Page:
Meanwhile, I want to report some shocking statistics about backups. Maybe they shouldn’t shock me, because they’re not so different from last year’s statistics, but my jaw still drops when I read these things.
Hard-drive manufacturer Maxtor (the creaters of Backup Awareness Month) sponsored a survey by Harris Interactive. The results: 46% of the respondents don’t make backups, even though 43% of them have lost data to viruses, system crashes, and drive failures, and 55% consider their data worth at least $1000.
I haven’t seen the survey, so I don’t know whether the people who don’t back up are also the people who value their data highly and/or the people who have lost data before, but the E-commerce Times article I read certainly implies it.
It doesn’t surprise me that much that average computer users don’t back up. If everyone backed up regularly, I wouldn’t have started writing these reminders. What shocks me is that people who have lost data still don’t back up.
Iron Mountain, which recently purchased LiveVault, conducted a survey of laptop users. An astonishing 64% of laptop owners whose machines have been stolen still don’t make daily backups. If you’re carrying all your data around with you, daily is probably better than weekly, because the machine could get dropped or spilled on as easily as stolen.
And the effect of data loss on these laptop users? Eighteen percent of them didn’t get back up and running for weeks or months. Another 64% were out of action for several days. That’s money down the drain for anyone in business, particularly if your laptop is your main machine.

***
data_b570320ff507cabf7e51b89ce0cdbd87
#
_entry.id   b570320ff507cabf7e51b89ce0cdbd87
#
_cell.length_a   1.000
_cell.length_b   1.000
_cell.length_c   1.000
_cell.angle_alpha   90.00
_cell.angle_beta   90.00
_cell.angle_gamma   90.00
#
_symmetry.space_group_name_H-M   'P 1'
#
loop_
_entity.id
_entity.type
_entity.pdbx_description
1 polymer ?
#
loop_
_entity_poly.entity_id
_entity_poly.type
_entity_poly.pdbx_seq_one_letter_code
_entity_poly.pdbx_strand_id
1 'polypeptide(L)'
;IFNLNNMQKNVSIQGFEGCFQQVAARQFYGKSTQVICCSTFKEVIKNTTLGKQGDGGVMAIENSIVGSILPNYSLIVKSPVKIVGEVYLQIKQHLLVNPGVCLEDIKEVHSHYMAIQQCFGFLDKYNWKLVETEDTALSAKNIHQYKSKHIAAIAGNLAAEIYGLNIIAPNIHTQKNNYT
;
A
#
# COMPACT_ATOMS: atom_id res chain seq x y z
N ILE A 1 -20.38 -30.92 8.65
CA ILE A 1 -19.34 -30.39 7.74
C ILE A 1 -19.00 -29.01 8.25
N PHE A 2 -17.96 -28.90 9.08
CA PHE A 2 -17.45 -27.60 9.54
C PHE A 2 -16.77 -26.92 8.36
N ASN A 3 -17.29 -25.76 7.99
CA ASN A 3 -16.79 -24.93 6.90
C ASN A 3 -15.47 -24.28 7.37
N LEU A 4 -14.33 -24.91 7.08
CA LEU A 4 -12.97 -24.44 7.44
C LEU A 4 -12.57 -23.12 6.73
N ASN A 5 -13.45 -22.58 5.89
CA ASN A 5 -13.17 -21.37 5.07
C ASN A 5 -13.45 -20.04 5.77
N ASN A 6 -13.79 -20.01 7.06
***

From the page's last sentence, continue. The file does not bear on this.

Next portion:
Storage vendors are finding disk-based backup systems, virtual tape libraries, and continuous data protection a hard sell when it comes to small and medium businesses. In addition to the usual resistance to change, there’s the cost of replacing existing tape systems, and/or the monthly fees for CDP and other online backup systems.
Yet expense can’t be the only issue for consumers and home-office users. There are more online backup providers every day. They offer “set it and forget it” solutions for $10/month—or less. External hard drives cost very little per gigabyte, and many come with backup software to automate the process. Somehow, stubbornly, people persist in not backing up.
Naturally, storage vendors and data protection companies have a vested interest in getting more people to back up, so they’re working hard to raise awareness and educate people about what constitutes a real backup. (An extra copy of a file on the same disk as the original is not a real backup.) They’re also trying to make backup simpler to use, so that even technophobes have no excuse. Yet there doesn’t seem to be much impact so far: Maxtor’s 2004 backup survey statistics were almost exactly the same as those for 2005.
I try to educate people about their options for backup, but all I can really do is remind people who are already making backups that it’s time for another one. If losing data isn’t enough to convince a person to back up, nothing I can say is going to make a difference.
I would like to know, though: if you don’t back up, what’s your excuse? What excuses have you heard your colleagues, clients, friends, or family make for not backing up their computers? I’m willing to bet there’s a counter for all of them, but it’s just barely possible that somewhere in the universe someone actually has a valid excuse for not backing up.